Breeding brainless chickens (OM132)

In 2012, an architecture student in the United Kingdom by the name of Andre Ford proposed that Mike the Headless Chicken might give us some insight into actually raising a generation of chickens with no forebrain. We could eliminate suffering on the part of food-source chickens if we could raise chickens with no brains, which seems eminently possible.

It is a simple procedure at birth: You cut the front of the brain off and then they don’t feel pain when you raise them in cages. You would have to feed them through some sort of Matrix-style chicken wall with chickens that have tubes stuck in them, but he was an architecture student, so this might have been more of a provocative art project / academic joke. He was hoping to be one of the young architects who actually got a job somewhere, instead of spending 25 years of just doing blue print work.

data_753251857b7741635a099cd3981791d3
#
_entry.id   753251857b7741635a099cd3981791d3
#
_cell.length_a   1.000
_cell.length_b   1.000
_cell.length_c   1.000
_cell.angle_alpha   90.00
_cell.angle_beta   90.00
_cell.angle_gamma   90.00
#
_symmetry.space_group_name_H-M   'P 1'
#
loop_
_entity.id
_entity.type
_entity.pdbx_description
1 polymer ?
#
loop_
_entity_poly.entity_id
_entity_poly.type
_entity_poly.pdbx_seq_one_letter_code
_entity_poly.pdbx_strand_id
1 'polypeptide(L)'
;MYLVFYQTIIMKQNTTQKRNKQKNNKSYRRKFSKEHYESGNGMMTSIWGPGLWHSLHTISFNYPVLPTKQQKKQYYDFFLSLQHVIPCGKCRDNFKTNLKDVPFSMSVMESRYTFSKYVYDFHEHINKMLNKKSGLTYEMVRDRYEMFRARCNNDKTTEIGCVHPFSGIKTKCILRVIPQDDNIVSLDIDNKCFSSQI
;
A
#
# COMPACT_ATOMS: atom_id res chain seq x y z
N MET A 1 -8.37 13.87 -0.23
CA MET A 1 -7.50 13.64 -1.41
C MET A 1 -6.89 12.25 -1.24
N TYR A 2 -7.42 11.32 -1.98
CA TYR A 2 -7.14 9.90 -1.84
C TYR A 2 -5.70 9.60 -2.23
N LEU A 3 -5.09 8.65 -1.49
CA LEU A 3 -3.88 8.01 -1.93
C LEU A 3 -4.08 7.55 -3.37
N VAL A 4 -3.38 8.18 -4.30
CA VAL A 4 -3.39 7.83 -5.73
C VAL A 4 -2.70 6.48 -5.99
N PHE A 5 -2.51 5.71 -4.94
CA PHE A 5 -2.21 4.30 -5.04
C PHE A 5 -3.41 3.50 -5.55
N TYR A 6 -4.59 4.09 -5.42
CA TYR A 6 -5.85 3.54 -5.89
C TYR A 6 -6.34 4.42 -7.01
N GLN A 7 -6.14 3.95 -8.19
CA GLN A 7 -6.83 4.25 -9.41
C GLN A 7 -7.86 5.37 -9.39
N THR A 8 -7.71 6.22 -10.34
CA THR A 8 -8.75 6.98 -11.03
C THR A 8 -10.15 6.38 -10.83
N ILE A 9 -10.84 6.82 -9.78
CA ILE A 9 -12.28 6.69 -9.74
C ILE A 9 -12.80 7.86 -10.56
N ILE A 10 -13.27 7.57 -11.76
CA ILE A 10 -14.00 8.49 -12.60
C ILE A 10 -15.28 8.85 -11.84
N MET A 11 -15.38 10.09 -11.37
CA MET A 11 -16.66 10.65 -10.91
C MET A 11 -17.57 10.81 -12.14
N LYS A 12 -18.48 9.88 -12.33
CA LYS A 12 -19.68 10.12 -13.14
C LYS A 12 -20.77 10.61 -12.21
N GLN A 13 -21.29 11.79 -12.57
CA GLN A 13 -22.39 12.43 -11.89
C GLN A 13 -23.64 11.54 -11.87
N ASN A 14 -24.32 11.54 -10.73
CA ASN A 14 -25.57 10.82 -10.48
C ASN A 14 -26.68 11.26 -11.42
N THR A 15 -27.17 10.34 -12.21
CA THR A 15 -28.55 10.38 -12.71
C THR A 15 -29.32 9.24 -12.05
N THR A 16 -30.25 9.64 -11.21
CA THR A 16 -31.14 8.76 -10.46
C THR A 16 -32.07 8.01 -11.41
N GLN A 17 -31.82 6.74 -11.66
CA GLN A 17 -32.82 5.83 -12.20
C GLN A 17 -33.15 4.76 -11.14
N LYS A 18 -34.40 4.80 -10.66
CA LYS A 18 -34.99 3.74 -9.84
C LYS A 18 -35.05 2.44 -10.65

There was also a headless chicken in Thailand in March of 2018.

Eric Corson's ringtone (OM132)

Eric (Corson), the bass-player of The Long Winters had the sound of the soloed vocals of David Lee Roth on Hot For Teacher as his ringtone. Another guy in the band liked it so much that he got it as his ringtone as well and it became a big fight in the van because Eric claimed it as his ringtone. It is like wearing the same jacket or getting somebody else’s tattoo! Then the other guy Jonathan (Rothman), the guitar player, was like ”I don’t know what you are talking about, it is a great ringtone!”

Random facts (OM132)

Ken had to learn to swim and it was bull! He didn’t like it, but his dog can just swim. John is not a very good swimmer either. It might be why Ken has this turtle jealousy.

Peacocks were fashionable animals for rich people to have during the fin de siècle era. Their sound is horrible, like a screaming woman.

Ken wrote much of his first book on the campus of the University of Utah, walking to the library to look at the microfilm records.

Ken had Budgies when he was a kid, named Simon and Garfunkel and he assumes all birds are great. They could fly from curtain rods to the bookshelf and back again.

John once dated a girl who had two Budgies and a Chickadee and the Budgies really doted on the Chickadee.

John has been in Hawaii in February of 2019 when this entry was released and turtles and roosters were major theme from his trip (See RL324, RL325 and RW140).